The beautiful valley of Paro encapsulates within itself a rich culture, scenic beauty and hundreds of myths and legends. It is home to many of Bhutan’s oldest temples and monasteries, National Museum and country’s only airport. Mount. Chomolhari (7,314m) reigns in white glory at the northern end of the valley and its glacial water plunge through deep gorges to form Pa Chhu (Paro River). Paro is also one of the most fertile valleys in the Kingdom producing a bulk of the locally famous red rice from its terraced fields.
The flight to Paro is considered one of the most spectacular flight experiences in the world. While flying in and out of Bhutan, one can see Mt. Everest, Kanchenjunga, Makula, and other high peaks such as Jumolhari, Jichu Drakey, and Tsrim Gang. You will be received by representative of Best Bhutan Travel at Airport.
Day 1: Arrival: Paro - Thimphu
Thimphu is a small, charming capital city nestled in the heart of the Himalayas with a population of about 100,000 people. Thimphu is capital town of Bhutan and the centre of government, religion and commerce. It is a unique city with unusual mixture of modern development alongside ancient traditions. Although not what one expects from a capital city, Thimphu is still a fitting and lively place. Home to civil servants, expatriates and monk body, Thimphu maintains a strong national character in its architectural style.
Check into hotel, have some refreshment and visit the following Places:
- Memorial Chorten: This stupa was built in 1974 in the memory of Bhutan’s third King, His Late Majesty the King Jigme Dorji Wangchuk, who is popularly regarded as Father of modern Bhutan. The paintings and statues inside the monument provide a deep insight into Buddhist philosophy.
- Buddha Point: Visit the world’s largest sitting Buddha, an immense statue housing a monastery and visitors center. Enjoy a stunning view of Thimphu city from this point.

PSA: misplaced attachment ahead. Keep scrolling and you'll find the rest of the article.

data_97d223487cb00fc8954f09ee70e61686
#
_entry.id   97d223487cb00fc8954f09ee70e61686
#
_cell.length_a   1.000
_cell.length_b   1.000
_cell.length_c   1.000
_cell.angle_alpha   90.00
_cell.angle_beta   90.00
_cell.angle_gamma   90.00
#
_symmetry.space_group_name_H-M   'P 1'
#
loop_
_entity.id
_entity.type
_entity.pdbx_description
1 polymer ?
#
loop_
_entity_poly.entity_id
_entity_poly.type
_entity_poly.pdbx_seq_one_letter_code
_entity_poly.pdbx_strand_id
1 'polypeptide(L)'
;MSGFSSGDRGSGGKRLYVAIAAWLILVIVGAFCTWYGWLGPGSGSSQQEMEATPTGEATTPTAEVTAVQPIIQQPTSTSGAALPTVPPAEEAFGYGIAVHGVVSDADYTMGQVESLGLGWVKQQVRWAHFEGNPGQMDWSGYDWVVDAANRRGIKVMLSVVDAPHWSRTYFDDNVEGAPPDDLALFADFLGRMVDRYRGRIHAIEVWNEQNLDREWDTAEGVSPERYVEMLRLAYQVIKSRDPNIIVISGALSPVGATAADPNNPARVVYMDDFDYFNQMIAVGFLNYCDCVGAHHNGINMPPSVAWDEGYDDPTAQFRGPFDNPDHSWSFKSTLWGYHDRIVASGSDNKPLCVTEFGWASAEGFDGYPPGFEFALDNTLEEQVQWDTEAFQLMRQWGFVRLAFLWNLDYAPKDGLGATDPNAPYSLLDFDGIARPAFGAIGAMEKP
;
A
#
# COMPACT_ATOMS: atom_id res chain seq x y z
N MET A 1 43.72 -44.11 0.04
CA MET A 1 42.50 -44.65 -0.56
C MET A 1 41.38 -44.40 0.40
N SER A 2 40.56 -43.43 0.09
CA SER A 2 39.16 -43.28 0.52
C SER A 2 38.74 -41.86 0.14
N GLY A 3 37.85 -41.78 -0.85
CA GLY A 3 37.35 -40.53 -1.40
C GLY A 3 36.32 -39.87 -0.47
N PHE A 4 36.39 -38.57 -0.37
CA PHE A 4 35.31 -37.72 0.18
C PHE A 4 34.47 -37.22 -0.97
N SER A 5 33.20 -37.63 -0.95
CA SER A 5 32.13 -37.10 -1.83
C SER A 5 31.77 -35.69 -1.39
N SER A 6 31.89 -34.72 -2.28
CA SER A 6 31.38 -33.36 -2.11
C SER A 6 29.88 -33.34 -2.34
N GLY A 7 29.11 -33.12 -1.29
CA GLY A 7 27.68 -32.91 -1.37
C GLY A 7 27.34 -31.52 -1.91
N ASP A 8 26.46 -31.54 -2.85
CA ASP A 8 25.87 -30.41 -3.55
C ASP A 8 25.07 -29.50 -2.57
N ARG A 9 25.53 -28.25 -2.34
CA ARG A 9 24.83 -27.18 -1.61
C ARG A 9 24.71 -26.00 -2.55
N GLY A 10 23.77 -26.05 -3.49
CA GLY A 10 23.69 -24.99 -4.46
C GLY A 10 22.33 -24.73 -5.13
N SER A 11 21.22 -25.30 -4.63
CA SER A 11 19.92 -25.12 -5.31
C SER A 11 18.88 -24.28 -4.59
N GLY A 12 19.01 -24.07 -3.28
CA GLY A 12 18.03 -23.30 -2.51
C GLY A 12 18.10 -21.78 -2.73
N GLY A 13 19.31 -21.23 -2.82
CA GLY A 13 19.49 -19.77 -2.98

- School of Thirteen Arts & Crafts: It is the primary center of learning for Bhutanese artists. Depending upon the student’s interest, one can specialize in any of the thirteen arts and crafts, including painting, weaving, sculptures, blacksmithing, embroidery, etc. It is the best place for visitors to learn about traditional Bhutanese arts and crafts. On a visit, one can see students learning the various skills taught at the school. Notification from Zorig Chusum
- National Textile Museum: This museum is worth a visit to learn about Bhutan’s living national art of weaving. The ground floor focuses on cham costumes, while the upper floor introduces the major weaving techniques, styles of local dress and type of textiles made by women and men. There is usually a small group of weavers working their looms inside the shop, which features work from the renowned weaving centre of Lhuentse in northeastern Bhutan
- Tashichho Dzong: Tashichho Dzong has been the seat of the government since 1952 and presently houses the throne room and offices of the king, the secretariat and the ministries of home affairs and finance. Other government departments are housed in buildings nearby.
Day 2: Thimphu Sightseeing
Cheri Monastery was established in 1620 by Zhabdrung Ngawang Namgyal. The monastery is now a major teaching and retreat center of the Southern Drukpa Kagyu sect. The Monastery serves as the monastic school for study of Buddhist Philosophy, metaphysics, mathematics, poets and many other Buddhist studies. According to legend or history of Bhutan the place was first visited by Padmasambhava in the 8th century. In the 13th century it was visited by Phajo Drugom Zhigpo the Tibetan Lama who first established the Drukpa Kagyu tradition in Bhutan. Zhabdrung spent three years in strict retreat at the monastery and stayed for many years.
Picnic lunch will be arranged. Visit following places after lunch:
- National Takin Reserve: Hike or drive up the National Takin Reserve where a herd of Bhutan’s national animals reside. Legend has it that the Takin is a cross between a goat and a buffalo, but biologists agree that its nearest relative is the arctic musk ox. This bizarre beast looks as if it was assembled from parts of several animals and vaguely resembles an American bison tinged in golden fur. Male Takins have been known to hide by lying spread-eagle on the ground.
- Centenary Farmer’s weekends Market: Talk a walk though this market and shop/interact with the local farmers. Thimphu’s new weekend market is by far the largest domestic market for the farmers in Bhutan. Farmers come from all over the country to sell their farm products in the market. With its wide assortment of fresh, organic produce, the Farmer’s Market has become a favorite spot for tourists and a recreational place for people from all walks of life. Nearby, across a cantilever footbridge, Kuendeyling Bazaam, to the west bank is a collection of stalls selling clothing, textiles and handicrafts.